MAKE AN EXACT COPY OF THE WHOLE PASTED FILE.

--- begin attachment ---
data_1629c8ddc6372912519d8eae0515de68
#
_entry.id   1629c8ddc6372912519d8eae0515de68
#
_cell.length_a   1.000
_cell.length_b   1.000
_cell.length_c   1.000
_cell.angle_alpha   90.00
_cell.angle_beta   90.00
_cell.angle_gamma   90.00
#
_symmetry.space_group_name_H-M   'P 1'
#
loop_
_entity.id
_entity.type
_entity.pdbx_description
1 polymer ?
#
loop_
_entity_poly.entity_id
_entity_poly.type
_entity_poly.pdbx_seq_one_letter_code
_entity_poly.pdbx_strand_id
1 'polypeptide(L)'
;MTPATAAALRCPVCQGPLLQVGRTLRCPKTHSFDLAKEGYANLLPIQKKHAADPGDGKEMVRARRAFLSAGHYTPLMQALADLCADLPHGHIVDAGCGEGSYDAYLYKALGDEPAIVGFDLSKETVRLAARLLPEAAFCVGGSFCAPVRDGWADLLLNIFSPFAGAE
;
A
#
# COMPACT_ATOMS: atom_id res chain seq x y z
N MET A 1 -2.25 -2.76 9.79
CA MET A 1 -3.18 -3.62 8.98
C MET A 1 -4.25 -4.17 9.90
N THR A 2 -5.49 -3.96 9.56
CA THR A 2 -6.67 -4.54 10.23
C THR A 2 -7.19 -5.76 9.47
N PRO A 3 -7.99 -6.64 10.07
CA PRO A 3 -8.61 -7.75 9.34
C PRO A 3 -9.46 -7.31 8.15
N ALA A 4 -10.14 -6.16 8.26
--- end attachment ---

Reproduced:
data_1629c8ddc6372912519d8eae0515de68
#
_entry.id   1629c8ddc6372912519d8eae0515de68
#
_cell.length_a   1.000
_cell.length_b   1.000
_cell.length_c   1.000
_cell.angle_alpha   90.00
_cell.angle_beta   90.00
_cell.angle_gamma   90.00
#
_symmetry.space_group_name_H-M   'P 1'
#
loop_
_entity.id
_entity.type
_entity.pdbx_description
1 polymer ?
#
loop_
_entity_poly.entity_id
_entity_poly.type
_entity_poly.pdbx_seq_one_letter_code
_entity_poly.pdbx_strand_id
1 'polypeptide(L)'
;MTPATAAALRCPVCQGPLLQVGRTLRCPKTHSFDLAKEGYANLLPIQKKHAADPGDGKEMVRARRAFLSAGHYTPLMQALADLCADLPHGHIVDAGCGEGSYDAYLYKALGDEPAIVGFDLSKETVRLAARLLPEAAFCVGGSFCAPVRDGWADLLLNIFSPFAGAE
;
A
#
# COMPACT_ATOMS: atom_id res chain seq x y z
N MET A 1 -2.25 -2.76 9.79
CA MET A 1 -3.18 -3.62 8.98
C MET A 1 -4.25 -4.17 9.90
N THR A 2 -5.49 -3.96 9.56
CA THR A 2 -6.67 -4.54 10.23
C THR A 2 -7.19 -5.76 9.47
N PRO A 3 -7.99 -6.64 10.07
CA PRO A 3 -8.61 -7.75 9.34
C PRO A 3 -9.46 -7.31 8.15
N ALA A 4 -10.14 -6.16 8.26